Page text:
This important Iron Age artefact is possibly linked to the Ulster Kings at Emain Macha.
Bronze Loughnashade Instrument
Date: 1st century BC
An early description of this find suggests that it was part of a votive deposit consisting of four bronze horns, human skulls and other bones. The artefacts were found in 1794 in a bog – the former lake of Loughnashade. The lake is situated close to the important Iron Age royal complex of the Ulster Kings at Emain Macha, or Navan Fort, in Co. Armagh. Of the four originally found, this is the only horn which survives.
It is a finely-made object, formed of riveted sheets of hammered bronze. It has four main components: two cylindrical tubes held together by a roughly biconical ring, and a decorated disc attached to the end of the horn. The larger tube is curved and flared and closed by a seam along the concave edge. The edges are carefully aligned, and a thin strip of bronze covers the seam internally. The outer seam is sealed by means of a ridged strip of bronze fastened by a series of rivets. Three patch repairs are visible on this tube. The edges of the second tube are not aligned but overlap and are fastened with rivets.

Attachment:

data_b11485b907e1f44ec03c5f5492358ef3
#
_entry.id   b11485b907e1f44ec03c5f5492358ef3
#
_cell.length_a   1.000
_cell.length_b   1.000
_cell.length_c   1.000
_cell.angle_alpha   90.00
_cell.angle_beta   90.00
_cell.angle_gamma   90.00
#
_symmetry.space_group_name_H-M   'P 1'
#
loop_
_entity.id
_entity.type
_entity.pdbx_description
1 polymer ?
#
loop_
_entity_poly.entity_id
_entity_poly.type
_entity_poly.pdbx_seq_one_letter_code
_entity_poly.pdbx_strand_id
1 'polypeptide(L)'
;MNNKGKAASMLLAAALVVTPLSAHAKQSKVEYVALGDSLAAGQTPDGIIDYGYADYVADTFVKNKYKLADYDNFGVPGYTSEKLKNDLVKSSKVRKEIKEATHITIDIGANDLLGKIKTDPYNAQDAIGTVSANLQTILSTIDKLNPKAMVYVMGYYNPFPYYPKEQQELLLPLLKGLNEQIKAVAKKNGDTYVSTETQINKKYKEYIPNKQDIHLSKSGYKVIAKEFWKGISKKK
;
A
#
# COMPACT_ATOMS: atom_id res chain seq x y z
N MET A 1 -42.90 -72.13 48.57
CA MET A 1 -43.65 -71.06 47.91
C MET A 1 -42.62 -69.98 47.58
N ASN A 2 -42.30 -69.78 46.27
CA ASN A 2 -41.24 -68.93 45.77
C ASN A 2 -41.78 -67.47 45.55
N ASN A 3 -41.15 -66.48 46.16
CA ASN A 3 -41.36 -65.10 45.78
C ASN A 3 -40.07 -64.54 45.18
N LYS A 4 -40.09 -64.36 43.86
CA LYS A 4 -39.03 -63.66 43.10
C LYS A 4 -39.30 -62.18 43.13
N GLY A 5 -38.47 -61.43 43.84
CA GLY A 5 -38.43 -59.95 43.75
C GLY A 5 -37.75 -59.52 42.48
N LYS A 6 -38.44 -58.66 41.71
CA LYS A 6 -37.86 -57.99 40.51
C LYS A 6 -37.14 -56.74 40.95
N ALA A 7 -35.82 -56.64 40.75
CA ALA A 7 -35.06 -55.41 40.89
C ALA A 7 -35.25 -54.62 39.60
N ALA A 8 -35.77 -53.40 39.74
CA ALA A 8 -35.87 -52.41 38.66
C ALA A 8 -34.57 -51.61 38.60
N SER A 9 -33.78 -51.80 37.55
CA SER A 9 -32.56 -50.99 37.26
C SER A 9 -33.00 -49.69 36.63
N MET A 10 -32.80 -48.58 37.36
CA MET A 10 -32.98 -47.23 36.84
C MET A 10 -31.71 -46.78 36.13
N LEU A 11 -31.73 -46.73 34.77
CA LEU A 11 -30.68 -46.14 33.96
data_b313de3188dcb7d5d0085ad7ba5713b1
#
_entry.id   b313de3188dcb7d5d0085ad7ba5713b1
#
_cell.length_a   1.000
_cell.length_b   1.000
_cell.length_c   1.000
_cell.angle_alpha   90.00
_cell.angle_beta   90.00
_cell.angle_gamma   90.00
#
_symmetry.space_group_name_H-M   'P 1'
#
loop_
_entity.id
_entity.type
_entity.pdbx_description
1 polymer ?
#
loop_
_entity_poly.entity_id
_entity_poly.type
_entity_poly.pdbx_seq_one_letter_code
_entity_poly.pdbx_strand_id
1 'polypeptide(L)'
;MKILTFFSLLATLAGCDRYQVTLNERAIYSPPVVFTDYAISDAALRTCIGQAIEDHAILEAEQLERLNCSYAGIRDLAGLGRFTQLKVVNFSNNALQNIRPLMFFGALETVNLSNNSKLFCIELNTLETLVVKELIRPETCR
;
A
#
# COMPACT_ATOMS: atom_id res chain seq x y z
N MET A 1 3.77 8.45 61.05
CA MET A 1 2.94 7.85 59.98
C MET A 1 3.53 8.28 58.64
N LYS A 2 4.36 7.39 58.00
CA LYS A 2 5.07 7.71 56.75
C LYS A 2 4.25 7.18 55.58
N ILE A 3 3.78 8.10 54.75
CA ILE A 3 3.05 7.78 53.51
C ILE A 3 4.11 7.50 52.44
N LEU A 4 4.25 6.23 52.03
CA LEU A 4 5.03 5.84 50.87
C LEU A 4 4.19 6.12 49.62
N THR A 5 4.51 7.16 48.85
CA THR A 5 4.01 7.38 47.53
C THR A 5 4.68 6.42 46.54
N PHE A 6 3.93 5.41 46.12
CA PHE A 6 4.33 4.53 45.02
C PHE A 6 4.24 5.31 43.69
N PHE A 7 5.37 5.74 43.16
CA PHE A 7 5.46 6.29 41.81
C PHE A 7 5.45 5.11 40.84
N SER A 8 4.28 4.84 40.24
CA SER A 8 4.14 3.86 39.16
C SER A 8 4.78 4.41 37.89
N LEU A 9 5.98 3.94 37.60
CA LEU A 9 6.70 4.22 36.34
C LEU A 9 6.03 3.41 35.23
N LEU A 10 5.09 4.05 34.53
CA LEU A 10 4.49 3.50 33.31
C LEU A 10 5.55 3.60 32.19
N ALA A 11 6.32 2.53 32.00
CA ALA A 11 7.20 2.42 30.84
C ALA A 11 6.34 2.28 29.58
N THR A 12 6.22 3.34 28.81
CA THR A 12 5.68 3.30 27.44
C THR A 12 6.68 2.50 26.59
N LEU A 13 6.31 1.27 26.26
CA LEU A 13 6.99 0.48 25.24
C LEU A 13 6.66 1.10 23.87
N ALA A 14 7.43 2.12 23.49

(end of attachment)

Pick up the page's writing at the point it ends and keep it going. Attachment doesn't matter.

The difference in its construction suggests that this tube was a replacement. A magnificent decorated disc adorns the bell end of the instrument. The hammered ornament is based on the classical lotus-bud motif, and the quadrants are mirror images of each other. The decoration is hammered into the metal from behind, a technique known as repoussé. The Loughnashade Horn demonstrates the great bronzworking skills of the Iron Age craftsmen.